Opinion 3 minute read
Recently, Uber found itself caught up in another global media storm. It failed to disclose a serious data breach suffered over a year ago. And in doing so it demonstrated the thinking behind the swingeing penalties in the new General Data Protection Regulation (GDPR) which comes into force in May 2018.
The cyber attack in question exposed the data of around 57 million drivers and passengers. Uber admitted paying the hackers $100,000 to delete the data and, most seriously, to keep the breach quiet. This allowed Uber to say nothing, to customers, to drivers or to the world at large.
In a statement, CEO Dara Khosrowshahi acknowledged “none of this should have happened” and committed to “changing the way we do business, putting integrity at the core of every decision we make and working hard to earn the trust of our customers."
But commitments to doing things differently won’t be enough from next May. Under GDPR, companies will have just 72 hours to notify the regulator and every single customer that their personal information has been compromised and which bits. This is no mean feat when that kind of detail often doesn’t become clear to a company until weeks after the breach is first detected.
But fail to abide and these rules will bring fines of up to €20m or 4% of global turnover, whichever is highest. In Uber’s case, the scale and secrecy of the breach would give the regulator good reason to err towards the top end of the scale, issuing likely fines of an eye-watering €220m.
Put simply, the stakes around data breaches are about to get significantly higher. Yet the government’s Cyber Governance Health Check shows just 6% of FTSE 350 boards are fully prepared for the new laws.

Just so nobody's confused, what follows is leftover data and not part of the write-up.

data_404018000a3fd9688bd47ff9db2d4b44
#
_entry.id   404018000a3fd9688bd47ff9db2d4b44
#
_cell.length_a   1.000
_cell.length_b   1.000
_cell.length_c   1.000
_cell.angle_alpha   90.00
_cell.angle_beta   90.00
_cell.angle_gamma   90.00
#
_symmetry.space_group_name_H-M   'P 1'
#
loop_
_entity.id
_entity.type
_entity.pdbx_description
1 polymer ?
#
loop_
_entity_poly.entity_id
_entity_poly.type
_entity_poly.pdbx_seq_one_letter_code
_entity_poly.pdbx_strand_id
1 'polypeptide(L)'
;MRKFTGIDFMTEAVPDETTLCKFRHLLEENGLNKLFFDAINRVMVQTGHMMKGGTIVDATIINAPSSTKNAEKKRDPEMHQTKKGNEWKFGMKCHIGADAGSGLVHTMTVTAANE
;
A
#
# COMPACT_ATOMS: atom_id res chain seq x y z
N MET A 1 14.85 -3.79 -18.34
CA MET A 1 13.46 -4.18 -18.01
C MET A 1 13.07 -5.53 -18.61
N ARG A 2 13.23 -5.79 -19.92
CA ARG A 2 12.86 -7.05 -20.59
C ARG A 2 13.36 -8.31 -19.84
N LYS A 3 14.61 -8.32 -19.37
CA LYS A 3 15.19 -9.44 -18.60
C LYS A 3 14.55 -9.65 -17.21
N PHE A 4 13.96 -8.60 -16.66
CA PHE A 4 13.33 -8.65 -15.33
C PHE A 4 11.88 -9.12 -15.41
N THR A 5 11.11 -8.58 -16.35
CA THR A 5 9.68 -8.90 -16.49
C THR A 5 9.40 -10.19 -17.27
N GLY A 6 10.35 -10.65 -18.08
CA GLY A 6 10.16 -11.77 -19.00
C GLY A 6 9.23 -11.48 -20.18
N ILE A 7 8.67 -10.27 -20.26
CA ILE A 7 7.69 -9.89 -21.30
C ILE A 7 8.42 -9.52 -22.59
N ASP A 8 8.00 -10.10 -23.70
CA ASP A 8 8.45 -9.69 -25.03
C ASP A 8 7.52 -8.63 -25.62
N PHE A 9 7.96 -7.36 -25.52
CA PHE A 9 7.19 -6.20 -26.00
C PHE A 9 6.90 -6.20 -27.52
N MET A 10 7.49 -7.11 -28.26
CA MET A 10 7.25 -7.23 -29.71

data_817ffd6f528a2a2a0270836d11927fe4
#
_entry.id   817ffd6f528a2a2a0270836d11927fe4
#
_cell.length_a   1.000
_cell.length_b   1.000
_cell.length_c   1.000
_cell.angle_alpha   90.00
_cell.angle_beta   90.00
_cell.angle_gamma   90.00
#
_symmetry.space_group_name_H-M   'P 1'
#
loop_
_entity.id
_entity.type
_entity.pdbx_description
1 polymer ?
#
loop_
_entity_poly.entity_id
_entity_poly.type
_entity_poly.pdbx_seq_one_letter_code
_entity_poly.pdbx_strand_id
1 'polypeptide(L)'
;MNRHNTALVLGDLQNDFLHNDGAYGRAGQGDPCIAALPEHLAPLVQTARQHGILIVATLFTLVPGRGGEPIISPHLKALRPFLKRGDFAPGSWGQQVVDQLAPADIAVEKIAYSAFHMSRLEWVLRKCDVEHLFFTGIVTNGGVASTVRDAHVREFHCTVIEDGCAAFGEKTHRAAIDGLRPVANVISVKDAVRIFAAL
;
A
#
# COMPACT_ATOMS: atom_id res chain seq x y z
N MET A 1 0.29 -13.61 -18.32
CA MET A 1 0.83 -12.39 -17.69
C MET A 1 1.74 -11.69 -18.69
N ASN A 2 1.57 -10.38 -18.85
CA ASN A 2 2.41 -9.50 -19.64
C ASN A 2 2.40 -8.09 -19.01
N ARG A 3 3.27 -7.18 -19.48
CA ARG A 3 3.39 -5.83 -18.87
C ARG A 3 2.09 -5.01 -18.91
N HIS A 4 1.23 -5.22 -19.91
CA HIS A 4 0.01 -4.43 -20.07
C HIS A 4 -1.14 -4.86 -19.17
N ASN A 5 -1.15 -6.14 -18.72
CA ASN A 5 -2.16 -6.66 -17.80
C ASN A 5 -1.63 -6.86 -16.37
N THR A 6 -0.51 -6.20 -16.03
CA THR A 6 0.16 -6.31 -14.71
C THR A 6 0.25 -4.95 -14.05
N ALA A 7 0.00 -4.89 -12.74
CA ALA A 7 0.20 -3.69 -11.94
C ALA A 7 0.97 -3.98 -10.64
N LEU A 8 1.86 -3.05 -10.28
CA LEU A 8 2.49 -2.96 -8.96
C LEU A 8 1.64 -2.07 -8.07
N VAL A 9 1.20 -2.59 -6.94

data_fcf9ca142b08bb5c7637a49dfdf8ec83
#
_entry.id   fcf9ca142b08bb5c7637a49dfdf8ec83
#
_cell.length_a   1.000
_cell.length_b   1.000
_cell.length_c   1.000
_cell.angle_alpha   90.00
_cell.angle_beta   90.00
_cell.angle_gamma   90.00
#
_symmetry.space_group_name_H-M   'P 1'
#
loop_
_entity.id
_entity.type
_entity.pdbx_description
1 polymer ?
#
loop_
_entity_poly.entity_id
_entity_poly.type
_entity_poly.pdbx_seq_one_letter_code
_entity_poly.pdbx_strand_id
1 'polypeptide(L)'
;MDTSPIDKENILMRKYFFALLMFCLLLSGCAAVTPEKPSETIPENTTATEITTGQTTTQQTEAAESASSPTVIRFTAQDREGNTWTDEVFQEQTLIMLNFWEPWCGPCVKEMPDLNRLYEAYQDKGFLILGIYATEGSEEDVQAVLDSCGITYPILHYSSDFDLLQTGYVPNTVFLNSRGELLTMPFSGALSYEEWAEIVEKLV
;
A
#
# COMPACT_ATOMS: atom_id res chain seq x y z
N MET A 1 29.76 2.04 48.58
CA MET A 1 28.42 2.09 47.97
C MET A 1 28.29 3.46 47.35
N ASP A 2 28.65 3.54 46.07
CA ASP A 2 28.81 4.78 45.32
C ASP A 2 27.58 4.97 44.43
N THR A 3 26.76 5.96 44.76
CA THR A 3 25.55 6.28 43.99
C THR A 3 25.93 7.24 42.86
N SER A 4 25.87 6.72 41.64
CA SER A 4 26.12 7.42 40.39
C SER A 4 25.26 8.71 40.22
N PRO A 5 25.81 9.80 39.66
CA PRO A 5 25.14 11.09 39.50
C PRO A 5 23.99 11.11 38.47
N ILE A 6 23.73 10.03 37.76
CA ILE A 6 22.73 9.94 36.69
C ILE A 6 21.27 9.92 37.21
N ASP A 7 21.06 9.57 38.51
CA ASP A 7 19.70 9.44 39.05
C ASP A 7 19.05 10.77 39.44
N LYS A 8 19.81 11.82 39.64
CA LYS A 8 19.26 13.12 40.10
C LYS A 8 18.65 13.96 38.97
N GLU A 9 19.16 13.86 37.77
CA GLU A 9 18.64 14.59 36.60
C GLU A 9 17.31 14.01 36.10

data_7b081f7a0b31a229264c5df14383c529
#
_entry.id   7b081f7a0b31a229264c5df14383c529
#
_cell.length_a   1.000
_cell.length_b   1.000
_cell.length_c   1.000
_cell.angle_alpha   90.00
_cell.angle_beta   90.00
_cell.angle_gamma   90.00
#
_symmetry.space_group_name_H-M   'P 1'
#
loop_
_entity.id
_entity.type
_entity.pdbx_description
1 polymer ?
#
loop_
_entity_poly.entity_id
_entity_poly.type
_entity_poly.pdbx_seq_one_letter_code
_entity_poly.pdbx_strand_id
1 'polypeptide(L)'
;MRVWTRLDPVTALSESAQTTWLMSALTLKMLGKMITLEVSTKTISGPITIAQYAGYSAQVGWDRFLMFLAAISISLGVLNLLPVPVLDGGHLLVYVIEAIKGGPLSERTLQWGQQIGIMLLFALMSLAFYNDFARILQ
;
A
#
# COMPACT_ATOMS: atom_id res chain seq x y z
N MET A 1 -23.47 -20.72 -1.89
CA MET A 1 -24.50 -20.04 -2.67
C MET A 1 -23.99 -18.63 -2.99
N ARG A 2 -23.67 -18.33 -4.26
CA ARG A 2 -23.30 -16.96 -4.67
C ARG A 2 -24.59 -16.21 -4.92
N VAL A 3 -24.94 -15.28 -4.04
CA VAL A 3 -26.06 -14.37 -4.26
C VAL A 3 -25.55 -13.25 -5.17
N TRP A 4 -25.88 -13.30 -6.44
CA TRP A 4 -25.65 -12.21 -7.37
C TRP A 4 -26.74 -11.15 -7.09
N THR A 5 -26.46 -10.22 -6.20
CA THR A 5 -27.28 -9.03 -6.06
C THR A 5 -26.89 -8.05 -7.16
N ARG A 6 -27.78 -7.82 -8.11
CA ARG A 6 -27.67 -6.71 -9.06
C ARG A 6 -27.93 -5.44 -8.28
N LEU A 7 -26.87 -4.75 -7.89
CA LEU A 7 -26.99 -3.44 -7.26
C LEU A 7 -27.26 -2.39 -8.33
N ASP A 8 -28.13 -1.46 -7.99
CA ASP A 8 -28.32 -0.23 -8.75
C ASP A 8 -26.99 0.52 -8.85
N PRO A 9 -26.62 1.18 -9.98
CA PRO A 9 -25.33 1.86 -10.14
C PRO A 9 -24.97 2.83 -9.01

It’s clear that cyber risk is no longer the remit of the IT bods. It is a reputational and now financial issue, for which entire executive teams are responsible.
But if, at the next board meeting, someone asks “Are we safe?”, they are asking the wrong question and are likely to get the wrong answer. Instead questions should focus on filling the following business-critical gaps:
- The knowledge gaps: Do we know what customer data is collected, where it is stored, how it is used and for how long? Do we know what level of security is required to access customer information? Do we have the appropriate consent to use the information collected?
- The relationship gaps: Navigating a post GDPR world successfully requires collaboration, understanding and accountability across Leadership, Business units, Communications, Tech, Legal and Customer teams. How often do these people get together? Do they know each other? Are they talking the same language?
- The procedural gaps: How speedy and informed is our decision making? If we get hacked, how will we decide what to say and to who, how quickly and when? Who will talk to the media? Who will talk on background? How quickly can we publish to our website? Who has the passwords to the social channels in the middle of the night? What is our crisis monitoring?
- The messaging gaps: In the event of a breach, how will we reassure customers, regulators and the media that we have taken our custodianship of their data seriously? Can we demonstrate an ongoing, internal awareness-raising and a culture of risk avoidance?
Once GDPR comes into effect, every executive at the boardroom table is accountable in the event of breach. If you can’t confidently get the answers to all these questions, it’s time to rethink your GDPR strategy.
Article written by Andy Rivett-Carnac, partner at communications firm Headland Consultancy